The “by” in “bylaw”
Words about words
M. Michael Brady
The word bylaw means a standing rule governing the regulation of a society’s or an organization’s internal affairs. It first occurred in the mid-13th century in the County of Kent, in Southeast England, as the name of a custom of settling property boundary disputes, trespasses, and the like outside the law courts. It’s apparently the same as the word byrlaw, a now-archaic dialect word in use at the same time and meaning the same thing, a regulation applied in a by or byr.
Of the two variants of the same word, byr most clearly reflects their origin. It’s from the Old Norse býr, designating a large farm or a hamlet with several buildings. The only difference between the Old Norse and the 13th-century spellings is the disappearance of the acute accent over the letter ý. Thereafter, byr and by coexisted for several centuries, particularly in compounds such as byrlaw-court and byrlaw-man; bylaw-court and bylaw-man. Though gradually outmoded, byrlaw persisted in ecclesial use in England in the specification of divisions of a parish, last in 1850. With time, the word by came to designate an urbanization (tettsted in Norwegian, historically equivalent to hamlet in English) that would classify as a city or town in English.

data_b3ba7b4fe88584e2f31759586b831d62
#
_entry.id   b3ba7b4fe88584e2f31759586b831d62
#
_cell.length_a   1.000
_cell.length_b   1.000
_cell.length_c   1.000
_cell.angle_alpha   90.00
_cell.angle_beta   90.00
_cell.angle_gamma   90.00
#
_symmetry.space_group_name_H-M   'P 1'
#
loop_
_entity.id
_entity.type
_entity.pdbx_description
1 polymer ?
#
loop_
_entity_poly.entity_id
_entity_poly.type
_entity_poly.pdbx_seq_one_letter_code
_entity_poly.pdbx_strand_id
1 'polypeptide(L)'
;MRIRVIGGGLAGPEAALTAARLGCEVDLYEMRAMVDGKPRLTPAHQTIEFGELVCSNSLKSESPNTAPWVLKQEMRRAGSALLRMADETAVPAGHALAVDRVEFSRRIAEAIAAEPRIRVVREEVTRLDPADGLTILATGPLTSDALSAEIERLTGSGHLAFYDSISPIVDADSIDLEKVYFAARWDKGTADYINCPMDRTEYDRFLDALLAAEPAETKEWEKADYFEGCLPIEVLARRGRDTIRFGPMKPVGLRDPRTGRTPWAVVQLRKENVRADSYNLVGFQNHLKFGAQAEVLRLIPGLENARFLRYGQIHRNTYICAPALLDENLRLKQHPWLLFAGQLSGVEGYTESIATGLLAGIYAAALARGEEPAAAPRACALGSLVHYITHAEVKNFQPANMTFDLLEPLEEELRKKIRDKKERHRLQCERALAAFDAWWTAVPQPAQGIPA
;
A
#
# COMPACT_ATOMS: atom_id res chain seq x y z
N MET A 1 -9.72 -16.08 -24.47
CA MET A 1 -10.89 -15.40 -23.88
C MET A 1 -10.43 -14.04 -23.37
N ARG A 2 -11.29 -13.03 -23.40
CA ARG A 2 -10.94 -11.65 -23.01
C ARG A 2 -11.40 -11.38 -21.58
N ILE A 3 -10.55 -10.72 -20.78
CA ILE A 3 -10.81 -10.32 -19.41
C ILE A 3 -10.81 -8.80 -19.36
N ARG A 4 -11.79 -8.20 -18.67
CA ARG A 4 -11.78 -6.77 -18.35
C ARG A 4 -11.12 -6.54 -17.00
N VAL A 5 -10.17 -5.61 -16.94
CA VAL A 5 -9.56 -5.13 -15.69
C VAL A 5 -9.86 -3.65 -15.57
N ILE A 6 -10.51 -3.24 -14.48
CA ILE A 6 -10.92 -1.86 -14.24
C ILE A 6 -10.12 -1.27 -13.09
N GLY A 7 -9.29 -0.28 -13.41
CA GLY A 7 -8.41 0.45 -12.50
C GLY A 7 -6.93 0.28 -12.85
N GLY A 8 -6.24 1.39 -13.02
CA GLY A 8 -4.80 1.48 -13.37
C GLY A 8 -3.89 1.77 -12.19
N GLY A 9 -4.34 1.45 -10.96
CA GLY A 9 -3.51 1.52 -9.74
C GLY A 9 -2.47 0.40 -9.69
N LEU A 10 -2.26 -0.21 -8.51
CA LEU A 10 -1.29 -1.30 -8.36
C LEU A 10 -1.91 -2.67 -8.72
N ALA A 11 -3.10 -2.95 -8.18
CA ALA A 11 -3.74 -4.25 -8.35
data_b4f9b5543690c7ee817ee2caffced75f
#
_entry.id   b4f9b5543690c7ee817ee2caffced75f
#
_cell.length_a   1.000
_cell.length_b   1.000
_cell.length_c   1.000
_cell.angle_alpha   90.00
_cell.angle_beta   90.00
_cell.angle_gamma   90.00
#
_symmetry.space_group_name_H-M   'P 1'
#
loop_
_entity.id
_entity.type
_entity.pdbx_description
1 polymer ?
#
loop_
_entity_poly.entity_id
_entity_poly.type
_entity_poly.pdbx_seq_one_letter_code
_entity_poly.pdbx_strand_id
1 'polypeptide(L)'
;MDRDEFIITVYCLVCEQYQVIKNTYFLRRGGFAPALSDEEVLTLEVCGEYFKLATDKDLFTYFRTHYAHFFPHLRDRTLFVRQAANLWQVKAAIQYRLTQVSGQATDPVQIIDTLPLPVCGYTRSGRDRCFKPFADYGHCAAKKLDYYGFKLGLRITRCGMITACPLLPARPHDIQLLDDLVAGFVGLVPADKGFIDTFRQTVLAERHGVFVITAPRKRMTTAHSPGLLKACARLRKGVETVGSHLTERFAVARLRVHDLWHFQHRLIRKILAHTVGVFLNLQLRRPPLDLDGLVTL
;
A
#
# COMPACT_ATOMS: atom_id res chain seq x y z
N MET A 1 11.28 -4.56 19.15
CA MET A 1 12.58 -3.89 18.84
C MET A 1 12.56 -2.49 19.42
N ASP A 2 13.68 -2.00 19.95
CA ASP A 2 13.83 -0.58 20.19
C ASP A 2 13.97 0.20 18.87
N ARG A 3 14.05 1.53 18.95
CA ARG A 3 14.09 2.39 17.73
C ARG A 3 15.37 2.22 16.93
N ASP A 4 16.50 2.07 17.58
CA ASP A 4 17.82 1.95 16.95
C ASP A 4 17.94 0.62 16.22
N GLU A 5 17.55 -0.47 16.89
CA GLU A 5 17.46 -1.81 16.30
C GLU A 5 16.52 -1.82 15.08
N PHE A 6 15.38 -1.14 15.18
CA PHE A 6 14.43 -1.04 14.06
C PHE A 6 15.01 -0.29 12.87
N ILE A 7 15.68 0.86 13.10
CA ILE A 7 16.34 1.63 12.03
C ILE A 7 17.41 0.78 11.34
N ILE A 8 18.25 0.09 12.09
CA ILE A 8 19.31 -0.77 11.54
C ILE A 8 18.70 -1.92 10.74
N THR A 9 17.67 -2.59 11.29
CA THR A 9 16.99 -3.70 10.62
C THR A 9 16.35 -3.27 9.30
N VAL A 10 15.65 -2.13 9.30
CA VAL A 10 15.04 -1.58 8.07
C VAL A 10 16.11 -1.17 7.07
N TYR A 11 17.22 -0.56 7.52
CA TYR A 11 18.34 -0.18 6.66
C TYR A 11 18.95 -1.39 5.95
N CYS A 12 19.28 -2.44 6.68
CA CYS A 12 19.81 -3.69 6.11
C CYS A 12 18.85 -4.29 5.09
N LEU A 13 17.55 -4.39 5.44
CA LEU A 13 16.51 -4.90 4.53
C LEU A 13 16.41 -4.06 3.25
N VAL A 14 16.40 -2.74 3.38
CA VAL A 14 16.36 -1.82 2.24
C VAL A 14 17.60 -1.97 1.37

M. Michael Brady was educated as a scientist and, with time, turned to writing and translating.
This article originally appeared in the May 17, 2019, issue of The Norwegian American. To subscribe, visit SUBSCRIBE or call us at (206) 784-4617.